Deer arrivalsThe grass is in ear and it is probably serving to hide the newly arrived Roe Deer fauns. It has been noticeable that the female Roes have, over the last few weeks, tended to split away from their family groups.
Each one appears to have settled in an acre or two of it’s own. This is a sure sign that the fauns have either arrived or are about to do so. The expectant mothers are twitchy – if one is unintentionally disturbed it will dash away, but they seem to make such a fuss of it that it looks like distraction behaviour; clearly leading the intruder away from the central site, possibly where the faun is laid up. Luckily the local walkers are keeping their distance. It has to be said that the Roebucks are not keeping their distance – the mating season or rut
starts soon after the females have given birth – so the bucks are very attentive where allowed.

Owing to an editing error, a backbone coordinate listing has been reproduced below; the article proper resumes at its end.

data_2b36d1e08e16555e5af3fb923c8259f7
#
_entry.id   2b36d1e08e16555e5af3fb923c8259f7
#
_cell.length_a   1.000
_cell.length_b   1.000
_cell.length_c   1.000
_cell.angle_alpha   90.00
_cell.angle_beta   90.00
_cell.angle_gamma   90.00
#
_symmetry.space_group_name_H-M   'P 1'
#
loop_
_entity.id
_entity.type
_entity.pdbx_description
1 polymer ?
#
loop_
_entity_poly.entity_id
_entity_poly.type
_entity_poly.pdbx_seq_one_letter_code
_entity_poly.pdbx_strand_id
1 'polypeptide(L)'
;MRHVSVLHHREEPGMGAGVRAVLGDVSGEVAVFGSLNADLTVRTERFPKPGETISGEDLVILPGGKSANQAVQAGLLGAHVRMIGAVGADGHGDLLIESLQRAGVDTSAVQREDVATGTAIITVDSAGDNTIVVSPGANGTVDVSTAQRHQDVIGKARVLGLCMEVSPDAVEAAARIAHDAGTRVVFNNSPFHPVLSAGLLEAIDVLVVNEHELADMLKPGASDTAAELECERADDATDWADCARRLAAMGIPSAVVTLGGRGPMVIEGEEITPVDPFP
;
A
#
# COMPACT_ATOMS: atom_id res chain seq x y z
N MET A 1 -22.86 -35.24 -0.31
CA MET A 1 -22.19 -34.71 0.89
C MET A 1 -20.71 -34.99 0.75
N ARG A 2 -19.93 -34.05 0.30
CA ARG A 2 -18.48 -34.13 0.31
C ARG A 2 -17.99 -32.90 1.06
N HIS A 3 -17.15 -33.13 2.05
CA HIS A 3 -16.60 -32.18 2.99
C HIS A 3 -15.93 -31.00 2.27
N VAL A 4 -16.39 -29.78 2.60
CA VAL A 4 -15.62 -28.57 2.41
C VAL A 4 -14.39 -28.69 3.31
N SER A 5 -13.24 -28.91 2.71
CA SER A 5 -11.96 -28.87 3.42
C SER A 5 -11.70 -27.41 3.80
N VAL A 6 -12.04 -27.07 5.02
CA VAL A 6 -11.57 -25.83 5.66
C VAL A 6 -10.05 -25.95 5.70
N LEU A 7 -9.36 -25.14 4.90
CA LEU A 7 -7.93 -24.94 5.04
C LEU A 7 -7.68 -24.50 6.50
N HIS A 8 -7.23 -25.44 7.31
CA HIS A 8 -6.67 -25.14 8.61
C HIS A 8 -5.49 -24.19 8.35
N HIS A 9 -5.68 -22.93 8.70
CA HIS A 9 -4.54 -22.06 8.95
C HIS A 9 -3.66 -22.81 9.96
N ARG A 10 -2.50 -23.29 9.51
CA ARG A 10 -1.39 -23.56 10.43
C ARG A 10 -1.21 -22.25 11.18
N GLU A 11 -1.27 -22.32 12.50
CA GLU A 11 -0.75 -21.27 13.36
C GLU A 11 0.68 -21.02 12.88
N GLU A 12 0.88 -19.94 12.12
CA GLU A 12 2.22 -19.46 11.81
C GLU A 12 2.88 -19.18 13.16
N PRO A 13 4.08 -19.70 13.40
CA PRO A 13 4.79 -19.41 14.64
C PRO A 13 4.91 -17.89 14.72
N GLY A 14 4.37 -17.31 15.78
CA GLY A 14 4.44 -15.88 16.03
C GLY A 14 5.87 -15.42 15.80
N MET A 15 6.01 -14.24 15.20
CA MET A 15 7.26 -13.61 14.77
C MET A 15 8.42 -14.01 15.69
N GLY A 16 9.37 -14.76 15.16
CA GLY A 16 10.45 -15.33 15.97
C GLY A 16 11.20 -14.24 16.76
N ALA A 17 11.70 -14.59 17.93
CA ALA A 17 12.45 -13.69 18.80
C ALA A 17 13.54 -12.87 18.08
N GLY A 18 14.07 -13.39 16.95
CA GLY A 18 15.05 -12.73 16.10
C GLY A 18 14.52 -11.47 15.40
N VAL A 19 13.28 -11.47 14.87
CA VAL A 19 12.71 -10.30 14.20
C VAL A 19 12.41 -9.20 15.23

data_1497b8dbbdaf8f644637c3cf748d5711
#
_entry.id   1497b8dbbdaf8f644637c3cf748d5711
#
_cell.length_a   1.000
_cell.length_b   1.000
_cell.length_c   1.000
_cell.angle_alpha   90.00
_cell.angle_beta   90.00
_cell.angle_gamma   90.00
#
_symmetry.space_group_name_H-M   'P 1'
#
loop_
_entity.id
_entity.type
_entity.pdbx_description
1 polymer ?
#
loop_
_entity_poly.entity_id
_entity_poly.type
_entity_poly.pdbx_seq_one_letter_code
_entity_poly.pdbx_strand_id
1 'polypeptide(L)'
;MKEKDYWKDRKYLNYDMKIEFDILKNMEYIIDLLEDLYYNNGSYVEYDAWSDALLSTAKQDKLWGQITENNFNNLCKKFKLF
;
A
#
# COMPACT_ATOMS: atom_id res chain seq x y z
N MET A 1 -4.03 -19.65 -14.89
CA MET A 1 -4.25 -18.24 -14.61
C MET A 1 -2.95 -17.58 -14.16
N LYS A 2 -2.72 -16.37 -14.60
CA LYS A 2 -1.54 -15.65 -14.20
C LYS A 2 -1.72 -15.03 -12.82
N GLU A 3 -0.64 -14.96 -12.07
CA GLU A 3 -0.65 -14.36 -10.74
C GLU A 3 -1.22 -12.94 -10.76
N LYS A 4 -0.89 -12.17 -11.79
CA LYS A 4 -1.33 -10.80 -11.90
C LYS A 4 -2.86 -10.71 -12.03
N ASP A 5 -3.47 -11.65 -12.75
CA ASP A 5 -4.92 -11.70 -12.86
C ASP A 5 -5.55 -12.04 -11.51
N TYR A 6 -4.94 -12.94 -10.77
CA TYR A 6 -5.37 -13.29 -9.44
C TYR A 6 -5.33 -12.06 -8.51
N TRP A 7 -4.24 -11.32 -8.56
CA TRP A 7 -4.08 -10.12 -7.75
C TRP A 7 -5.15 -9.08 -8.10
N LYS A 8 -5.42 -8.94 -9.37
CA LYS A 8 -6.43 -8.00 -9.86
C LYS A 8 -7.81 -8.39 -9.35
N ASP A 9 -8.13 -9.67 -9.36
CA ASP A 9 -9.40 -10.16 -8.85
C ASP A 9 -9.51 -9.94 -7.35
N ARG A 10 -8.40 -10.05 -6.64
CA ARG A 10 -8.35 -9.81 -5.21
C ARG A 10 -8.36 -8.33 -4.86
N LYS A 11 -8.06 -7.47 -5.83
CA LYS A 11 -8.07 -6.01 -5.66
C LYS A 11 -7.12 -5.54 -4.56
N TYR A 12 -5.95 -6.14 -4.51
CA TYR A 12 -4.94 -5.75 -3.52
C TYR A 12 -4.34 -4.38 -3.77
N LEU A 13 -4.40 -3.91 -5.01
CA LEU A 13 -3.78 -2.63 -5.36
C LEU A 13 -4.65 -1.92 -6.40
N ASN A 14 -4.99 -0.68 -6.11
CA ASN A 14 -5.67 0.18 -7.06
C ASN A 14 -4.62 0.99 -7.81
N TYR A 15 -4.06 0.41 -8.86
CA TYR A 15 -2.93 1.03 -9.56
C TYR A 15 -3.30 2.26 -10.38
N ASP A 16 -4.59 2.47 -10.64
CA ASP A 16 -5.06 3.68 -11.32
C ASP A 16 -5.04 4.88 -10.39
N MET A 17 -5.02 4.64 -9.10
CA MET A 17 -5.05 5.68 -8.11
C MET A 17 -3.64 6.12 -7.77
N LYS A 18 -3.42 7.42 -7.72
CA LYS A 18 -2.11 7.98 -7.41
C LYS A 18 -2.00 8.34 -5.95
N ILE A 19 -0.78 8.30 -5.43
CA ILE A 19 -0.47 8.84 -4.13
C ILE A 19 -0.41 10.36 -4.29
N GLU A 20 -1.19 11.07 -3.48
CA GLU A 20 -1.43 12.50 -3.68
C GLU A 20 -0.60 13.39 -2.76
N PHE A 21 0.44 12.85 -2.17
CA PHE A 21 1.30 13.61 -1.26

Flight of deer
One of the two does is more flighty than the other. It is the first to make for the security of Keeper’s Wood as we approach. We, it should be said, are at some eighty yards distance, penned into the old railway track behind a row of Ash trees. The gentle south easterly breeze aided our approach. It is often difficult to get closer with the wind behind you which carries your scent to the deer very quickly, allowing them to gentle sidle closer to cover. This evening, we had the advantage. The Roebuck, who looks in fine condition, merely looked across at us. But, that flighty doe decided enough was enough and ran for cover taking the other doe and the reluctant buck with her. I can’t help thinking that the buck followed, not out of fear, but in the interest of keeping an eye on how two female companions.